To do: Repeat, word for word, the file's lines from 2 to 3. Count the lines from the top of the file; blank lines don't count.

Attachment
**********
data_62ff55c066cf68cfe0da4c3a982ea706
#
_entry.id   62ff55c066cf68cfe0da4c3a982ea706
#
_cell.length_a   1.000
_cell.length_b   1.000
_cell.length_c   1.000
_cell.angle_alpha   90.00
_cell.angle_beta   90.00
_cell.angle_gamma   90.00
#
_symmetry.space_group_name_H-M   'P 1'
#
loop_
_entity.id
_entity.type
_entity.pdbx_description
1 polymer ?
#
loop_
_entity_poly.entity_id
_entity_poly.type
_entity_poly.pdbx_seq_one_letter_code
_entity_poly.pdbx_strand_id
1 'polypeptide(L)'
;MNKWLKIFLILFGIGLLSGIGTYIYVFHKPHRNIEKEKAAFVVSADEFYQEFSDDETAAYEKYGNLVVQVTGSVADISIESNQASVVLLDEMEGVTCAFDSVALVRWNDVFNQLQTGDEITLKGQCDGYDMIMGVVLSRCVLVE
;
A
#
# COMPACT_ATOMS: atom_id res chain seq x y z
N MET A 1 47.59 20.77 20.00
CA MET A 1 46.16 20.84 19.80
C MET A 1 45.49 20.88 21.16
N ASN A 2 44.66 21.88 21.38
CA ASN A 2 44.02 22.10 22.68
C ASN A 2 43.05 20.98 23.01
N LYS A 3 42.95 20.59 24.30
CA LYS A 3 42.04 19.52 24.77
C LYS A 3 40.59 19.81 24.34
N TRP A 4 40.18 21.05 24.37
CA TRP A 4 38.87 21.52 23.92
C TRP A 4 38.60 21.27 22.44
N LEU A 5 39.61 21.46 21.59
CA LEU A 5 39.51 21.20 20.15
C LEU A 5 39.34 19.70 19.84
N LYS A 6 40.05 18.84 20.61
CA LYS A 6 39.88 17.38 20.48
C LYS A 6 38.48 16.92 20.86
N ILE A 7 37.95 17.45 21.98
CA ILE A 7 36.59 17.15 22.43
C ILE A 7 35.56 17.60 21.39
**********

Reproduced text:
#
_entry.id   62ff55c066cf68cfe0da4c3a982ea706